“The dream was always running ahead of me. To catch up, to live for a moment in unison with it, that was the miracle.” ~ Anais Nin ~

For me, the dream is always travel. I have a wicked case of wanderlust that never seems to be fully satisfied.  I’m always in the process of planning another trip.  It makes the day-to-day stuff easier to manage.  How to create magic in the mundane is the key….

Most of my time is spent being pulled in a million directions by all the things I want to do, both personally and professionally.  My husband and I are very ambitious and have a highly successful professional life.  We invest and manage our portfolio well. We give as much of our time and money as we can spare to various charitable organisations. We spend a lot of time on our individual pursuits, which include recreation, personal and professional development and at least twice a week we go on dates to make sure we stay connected as a couple. We ensure we hang out with our kids as much as they will allow (they’re teenagers after all) and we make time for play. 

My life is extraordinarily abundant, yet I always manage to get way off balance somewhere along the way, and then find I’m breaking apart.  Then, when I’m travelling, I’m able to put it all back together again.  How do I go about bringing the “holiday” spirit into my day-to-day life to prevent the break down altogether?  I know it’s all about balance, but boy, do I struggle with this! What exactly happens while on holiday that enables the reconstruction process, seemingly without effort? The obvious answer is that no one is asking much of me. I get to meander through my day, no minute by minute schedule, no issues I need to address, no problems I need to solve, other than what do I feel like doing today?  Don’t get me wrong… I’m grateful for the ability to be able to handle as much as I do and be of benefit wherever I can, but I get worn out. In my most grouchy place, I feel like the more I give, the more gets asked of me. I think sometimes if others know someone is there to handle it, they don’t bother doing it themselves. This is especially true of my kids. Left to their own devices and they’re quite capable.  But when I’m around, they can’t remember their phone number….

My beloved teacher, Geshe-la, says that if my motivation is correct, I won’t run out of loving kindness and compassion.  I guess the trick is to look deeper into why I am doing whatever it is I’m doing on a day-to-day basis and see where I’m getting off track.  Where am I being self-cherishing (motivated by ego), fearful or dishonest? If I can uncover this and correct my motivation, this should enable me to keep my balance better.  Also, I need to be sure I’m setting good boundaries and saying no when I need to. Sounds like a piece of cake, eh?  Mmmmmm…. cake.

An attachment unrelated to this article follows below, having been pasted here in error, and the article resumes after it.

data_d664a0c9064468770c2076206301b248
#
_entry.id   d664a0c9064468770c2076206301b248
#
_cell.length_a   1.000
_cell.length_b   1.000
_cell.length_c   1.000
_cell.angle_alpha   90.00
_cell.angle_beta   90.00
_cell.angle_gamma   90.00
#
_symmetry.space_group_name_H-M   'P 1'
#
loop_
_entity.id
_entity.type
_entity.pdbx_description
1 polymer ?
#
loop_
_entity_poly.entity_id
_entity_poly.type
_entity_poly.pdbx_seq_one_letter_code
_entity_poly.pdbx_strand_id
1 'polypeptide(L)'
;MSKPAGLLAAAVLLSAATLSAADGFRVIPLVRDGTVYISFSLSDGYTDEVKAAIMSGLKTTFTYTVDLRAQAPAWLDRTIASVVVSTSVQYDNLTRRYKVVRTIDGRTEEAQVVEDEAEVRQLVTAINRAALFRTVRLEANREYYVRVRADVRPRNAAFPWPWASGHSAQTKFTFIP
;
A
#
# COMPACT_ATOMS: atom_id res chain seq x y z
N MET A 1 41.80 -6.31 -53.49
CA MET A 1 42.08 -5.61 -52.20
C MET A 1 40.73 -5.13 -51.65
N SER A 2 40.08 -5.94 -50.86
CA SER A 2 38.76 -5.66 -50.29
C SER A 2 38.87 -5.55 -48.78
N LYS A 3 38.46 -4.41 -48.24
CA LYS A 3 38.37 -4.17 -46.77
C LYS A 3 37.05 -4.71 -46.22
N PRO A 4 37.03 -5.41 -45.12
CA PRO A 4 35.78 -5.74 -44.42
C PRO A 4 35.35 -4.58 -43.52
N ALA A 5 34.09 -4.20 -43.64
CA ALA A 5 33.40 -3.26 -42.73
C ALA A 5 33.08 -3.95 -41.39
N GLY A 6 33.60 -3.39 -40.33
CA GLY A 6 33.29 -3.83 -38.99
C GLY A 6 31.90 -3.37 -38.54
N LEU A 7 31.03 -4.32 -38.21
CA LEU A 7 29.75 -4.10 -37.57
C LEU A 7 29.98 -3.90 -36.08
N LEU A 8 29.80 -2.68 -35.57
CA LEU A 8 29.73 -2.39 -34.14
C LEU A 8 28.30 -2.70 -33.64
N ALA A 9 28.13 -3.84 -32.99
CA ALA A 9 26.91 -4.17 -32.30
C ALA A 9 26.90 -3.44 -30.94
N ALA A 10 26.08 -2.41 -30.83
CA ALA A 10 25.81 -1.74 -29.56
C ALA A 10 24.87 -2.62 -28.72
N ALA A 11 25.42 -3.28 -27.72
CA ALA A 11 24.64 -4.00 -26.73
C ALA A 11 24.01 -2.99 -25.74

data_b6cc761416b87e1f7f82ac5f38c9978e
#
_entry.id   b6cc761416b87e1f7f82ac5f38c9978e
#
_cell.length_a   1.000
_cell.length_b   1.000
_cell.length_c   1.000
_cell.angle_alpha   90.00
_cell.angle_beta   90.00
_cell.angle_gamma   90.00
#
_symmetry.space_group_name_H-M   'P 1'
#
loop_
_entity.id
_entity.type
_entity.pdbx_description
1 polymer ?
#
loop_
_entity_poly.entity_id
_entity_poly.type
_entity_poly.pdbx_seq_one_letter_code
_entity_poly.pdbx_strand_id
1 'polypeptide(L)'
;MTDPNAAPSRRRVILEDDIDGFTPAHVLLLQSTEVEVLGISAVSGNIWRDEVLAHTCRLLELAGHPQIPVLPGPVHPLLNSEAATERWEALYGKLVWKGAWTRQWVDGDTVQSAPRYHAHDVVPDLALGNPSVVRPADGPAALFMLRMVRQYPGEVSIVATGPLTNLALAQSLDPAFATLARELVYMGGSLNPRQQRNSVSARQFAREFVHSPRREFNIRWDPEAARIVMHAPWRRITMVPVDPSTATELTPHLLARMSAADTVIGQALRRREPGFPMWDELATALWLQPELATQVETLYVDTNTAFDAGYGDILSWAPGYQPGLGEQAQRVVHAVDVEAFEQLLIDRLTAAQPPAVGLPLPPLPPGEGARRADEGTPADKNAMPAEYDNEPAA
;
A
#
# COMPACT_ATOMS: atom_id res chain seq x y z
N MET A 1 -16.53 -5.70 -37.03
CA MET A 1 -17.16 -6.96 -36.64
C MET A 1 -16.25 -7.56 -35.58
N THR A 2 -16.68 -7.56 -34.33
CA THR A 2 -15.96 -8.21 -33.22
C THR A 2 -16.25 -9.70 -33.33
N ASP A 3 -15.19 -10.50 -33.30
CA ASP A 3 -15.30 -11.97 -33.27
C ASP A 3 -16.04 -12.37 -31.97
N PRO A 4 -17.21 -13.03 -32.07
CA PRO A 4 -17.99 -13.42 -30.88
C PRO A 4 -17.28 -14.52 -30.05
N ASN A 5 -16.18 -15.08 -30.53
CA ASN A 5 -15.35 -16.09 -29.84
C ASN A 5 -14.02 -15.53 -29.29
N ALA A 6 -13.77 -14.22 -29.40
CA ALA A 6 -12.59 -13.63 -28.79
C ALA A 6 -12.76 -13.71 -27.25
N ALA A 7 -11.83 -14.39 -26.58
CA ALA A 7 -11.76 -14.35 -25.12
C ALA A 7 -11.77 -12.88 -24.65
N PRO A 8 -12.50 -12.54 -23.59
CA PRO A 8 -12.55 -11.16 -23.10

Over the years my husband and I have repeatedly found that when we “help” too much, we enable and cripple others. We need to be diligent on when to offer guidance and support and when to allow others the space to figure out and manage their own problems. It’s the process of trial and error that leads to good problem solving skills. We don’t need to be super heros in anyone’s lives. And this is where checking our motivation is helpful… ensuring we’re not feeding our egos and calling it help. 

So, going forward, my path is a little clearer now. I will slow down and create more space between my words and actions and ensure I have enough quiet time to meditate, reflect and recharge my batteries. I will allow myself and others the space to make mistakes and learn from them. I will cultivate emotional maturity and intelligence. I will diligently shut down my inner critic as soon as she pipes up. I will practise patience (I say practise because I’m no damn good at this).  I will monitor my motivation to ensure it’s pure and I will make more time for spirit-enhancing activities.  All the busy work manages to somehow get done. I don’t need to stress about it. The questions I need to ask myself often are, “Will this matter in a year, 3 years, 10 years? Will I regret doing this, or not having done this when I’m on my deathbed? If the answers are NO, then why worry about it? His Holiness, the Dalai Lama says, “If a problem is fixable, if a situation is such that you can do something about it, then there is no need to worry. If it’s not fixable, then there is no help in worrying. There is no benefit in worrying whatsoever.”